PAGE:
SAN DIEGO — President Donald Trump appeared to upend a Navy SEAL administrative board days before it started Thursday tweeting that the Navy will not strip a decorated SEAL of his coveted trident pin in the wake of his court-martial conviction for posing with the corpse of an enemy combatant.
In a tweet, Trump said “The Navy will NOT be taking away Warfighter and Navy Seal Eddie Gallagher’s Trident Pin. This case was handled very badly from the beginning. Get back to business!”
The tweet came an hour after one of Gallagher’s civilian attorneys, Timothy Parlatore, appeared on “Fox & Friends” decrying the Navy’s move to review Gallagher’s SEAL qualification.
On the morning Fox News show, known to be a favorite of Trump’s, the attorney called Rear Adm. Collin Green’s move to review Gallagher that of a “coward.”
Green is the two-star admiral in charge of Naval Special Warfare Command.
In an email Thursday, Gallagher’s other civilian attorney, Marc Mukasey — who also serves as one of Trump’s personal attorneys — told the Union-Tribune that the SEALs team was “never shutting up” about the injustice they say Gallagher faced.
“They cheated,” Mukasey said about the Navy. “They lost at trial. They want Eddie to suffer. We want him to retire in peace.”
Navy SEAL Chief Eddie Gallagher was charged with killing a wounded ISIS captive and shooting civilians during his time in Iraq in 2017. At the end of his court-martial, a jury acquitted him of the most serious allegations and convicted him of the offense of posing for photos with the body of the deceased fighter.
A military jury sentenced Gallagher to four months’ confinement, which he served before trial, and reduced his rank to petty officer 1st class, or E-6.
On Friday, President Donald Trump restored Gallagher’s rank to E-7, or chief petty officer. The same day, Trump pardoned two Army service members accused of war crimes. His action on Gallagher’s behalf was not a pardon or an exoneration.
On Tuesday, news broke that the Navy SEALs were launching a review of four SEALs involved in the war crimes case — Gallagher, Lt. Cmdr. Robert Breisch, Lt. Jacob Portier and Lt. Thomas MacNeil.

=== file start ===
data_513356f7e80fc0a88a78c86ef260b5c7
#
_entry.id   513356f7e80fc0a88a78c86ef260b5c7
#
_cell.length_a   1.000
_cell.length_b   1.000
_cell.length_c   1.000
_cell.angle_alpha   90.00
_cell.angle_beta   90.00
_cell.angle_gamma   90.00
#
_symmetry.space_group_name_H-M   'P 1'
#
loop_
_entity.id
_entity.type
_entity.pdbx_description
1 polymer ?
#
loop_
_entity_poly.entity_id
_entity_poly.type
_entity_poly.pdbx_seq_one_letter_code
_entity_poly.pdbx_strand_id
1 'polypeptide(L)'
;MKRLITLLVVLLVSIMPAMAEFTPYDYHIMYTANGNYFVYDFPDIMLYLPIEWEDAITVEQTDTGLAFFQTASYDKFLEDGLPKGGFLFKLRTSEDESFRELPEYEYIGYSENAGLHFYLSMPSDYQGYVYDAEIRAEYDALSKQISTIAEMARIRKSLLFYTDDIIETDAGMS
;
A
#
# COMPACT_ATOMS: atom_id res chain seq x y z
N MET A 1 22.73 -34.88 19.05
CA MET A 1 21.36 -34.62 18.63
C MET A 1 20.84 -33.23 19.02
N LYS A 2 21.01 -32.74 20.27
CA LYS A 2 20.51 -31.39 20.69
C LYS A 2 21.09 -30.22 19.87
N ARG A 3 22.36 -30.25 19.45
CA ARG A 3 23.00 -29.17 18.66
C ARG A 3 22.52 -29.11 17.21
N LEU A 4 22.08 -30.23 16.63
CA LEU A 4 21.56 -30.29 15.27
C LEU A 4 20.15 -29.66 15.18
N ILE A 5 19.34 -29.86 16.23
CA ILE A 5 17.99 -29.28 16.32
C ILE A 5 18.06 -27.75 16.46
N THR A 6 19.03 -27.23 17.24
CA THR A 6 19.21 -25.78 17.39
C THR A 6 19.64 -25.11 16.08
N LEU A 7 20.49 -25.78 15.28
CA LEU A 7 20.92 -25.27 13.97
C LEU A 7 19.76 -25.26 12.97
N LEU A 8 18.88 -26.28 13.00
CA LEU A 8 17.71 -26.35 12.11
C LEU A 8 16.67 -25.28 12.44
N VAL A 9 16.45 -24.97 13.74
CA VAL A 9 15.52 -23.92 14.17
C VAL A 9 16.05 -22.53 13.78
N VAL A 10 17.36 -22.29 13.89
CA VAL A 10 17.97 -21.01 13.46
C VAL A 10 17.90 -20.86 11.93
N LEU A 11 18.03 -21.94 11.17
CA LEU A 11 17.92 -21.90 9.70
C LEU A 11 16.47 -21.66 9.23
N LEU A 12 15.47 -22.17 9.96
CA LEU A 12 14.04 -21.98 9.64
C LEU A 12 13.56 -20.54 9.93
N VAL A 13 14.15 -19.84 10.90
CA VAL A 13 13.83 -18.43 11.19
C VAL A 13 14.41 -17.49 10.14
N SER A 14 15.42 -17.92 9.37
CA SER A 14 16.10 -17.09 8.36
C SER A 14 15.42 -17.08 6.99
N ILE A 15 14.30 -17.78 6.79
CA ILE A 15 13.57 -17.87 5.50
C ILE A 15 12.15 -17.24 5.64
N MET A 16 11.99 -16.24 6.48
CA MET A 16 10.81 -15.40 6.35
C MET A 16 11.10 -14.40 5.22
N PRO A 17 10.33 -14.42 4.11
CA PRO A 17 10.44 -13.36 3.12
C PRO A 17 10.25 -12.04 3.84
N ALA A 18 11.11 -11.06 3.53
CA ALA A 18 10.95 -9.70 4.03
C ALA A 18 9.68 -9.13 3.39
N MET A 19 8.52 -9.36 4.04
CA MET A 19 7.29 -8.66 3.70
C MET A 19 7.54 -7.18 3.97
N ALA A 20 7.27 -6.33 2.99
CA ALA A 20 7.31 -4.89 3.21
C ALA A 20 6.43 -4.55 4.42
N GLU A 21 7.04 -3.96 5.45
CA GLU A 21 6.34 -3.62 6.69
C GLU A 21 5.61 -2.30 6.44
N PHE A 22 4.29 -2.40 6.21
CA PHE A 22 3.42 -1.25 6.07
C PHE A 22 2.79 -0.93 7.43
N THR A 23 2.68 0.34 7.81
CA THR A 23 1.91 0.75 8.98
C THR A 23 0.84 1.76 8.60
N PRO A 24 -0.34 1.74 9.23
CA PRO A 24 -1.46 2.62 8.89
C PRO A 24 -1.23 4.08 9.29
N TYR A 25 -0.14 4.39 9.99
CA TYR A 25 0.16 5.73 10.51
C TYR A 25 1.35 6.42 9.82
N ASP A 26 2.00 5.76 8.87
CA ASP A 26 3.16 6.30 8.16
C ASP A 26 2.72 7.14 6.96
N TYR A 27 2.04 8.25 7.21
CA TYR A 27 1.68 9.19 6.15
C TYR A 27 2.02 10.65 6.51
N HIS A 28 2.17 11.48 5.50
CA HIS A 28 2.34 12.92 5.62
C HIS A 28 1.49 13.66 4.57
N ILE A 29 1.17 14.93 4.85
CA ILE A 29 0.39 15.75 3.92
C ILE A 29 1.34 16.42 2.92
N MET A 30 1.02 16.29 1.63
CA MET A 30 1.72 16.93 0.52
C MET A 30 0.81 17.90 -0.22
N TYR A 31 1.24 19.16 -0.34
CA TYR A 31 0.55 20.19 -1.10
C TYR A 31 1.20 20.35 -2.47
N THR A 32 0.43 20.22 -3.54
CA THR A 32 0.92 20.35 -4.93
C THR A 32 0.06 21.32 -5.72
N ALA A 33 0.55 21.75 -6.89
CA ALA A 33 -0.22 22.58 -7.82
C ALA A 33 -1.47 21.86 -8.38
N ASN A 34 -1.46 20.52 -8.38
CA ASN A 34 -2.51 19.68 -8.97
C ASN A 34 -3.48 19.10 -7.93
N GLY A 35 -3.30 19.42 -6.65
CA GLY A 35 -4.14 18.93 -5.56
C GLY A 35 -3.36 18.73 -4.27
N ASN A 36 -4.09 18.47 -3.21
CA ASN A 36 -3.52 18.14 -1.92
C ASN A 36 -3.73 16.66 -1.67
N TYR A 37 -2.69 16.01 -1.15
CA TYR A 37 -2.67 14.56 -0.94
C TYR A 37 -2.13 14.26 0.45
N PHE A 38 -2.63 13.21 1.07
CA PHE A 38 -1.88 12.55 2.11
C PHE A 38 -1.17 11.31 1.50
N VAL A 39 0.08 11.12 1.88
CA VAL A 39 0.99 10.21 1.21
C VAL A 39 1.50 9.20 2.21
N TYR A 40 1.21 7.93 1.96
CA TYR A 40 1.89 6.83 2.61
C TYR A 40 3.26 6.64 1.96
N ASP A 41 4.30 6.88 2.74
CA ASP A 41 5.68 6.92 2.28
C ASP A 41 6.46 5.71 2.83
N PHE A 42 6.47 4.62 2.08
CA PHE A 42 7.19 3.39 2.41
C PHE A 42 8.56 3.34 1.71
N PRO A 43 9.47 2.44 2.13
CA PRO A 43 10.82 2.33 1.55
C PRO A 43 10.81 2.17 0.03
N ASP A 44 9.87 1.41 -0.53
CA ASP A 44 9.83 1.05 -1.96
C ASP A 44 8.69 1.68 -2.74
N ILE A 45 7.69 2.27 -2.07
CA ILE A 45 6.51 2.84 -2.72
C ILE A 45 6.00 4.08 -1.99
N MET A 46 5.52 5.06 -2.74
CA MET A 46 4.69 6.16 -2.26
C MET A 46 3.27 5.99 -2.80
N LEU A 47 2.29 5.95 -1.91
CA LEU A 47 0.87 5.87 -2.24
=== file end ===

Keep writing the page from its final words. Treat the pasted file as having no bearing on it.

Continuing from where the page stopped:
While Gallagher’s review appears to be at an end, it was unclear Thursday morning what awaits the other three SEALs. Naval Special Warfare Command did not immediately return requests for comment about the fate of those SEALs or Parlatore’s comments about Green.
Gallagher is the only of the four convicted of a crime. Portier was charged, but the Navy dropped those charges as it launched a review of its Judge Advocate General Corps in August.
MacNeil, Gallagher’s platoon commander in Iraq, testified at Gallagher’s court-martial that he drank alcohol with enlisted SEALs during their 2017 deployment.
Breish was the SEAL troop commander during that deployment. His testimony about when he knew about the allegations against Gallagher at Gallagher’s court-martial conflicted with that of other SEALs.
Gallagher’s legal status remains up in the air after being restored to the rank of chief and having his status as a SEAL protected. Previously, Parlatore said Gallagher just wanted his rank restored and to be allowed to retire. On Thursday, Parlatore told the Union-Tribune all that was left was for Gallagher’s record to be expunged of his court-martial conviction.
However, Parlatore said he was not filing a request to have that done yet.
“If POTUS just does it, I don’t need to,” Parlatore said in a text message.
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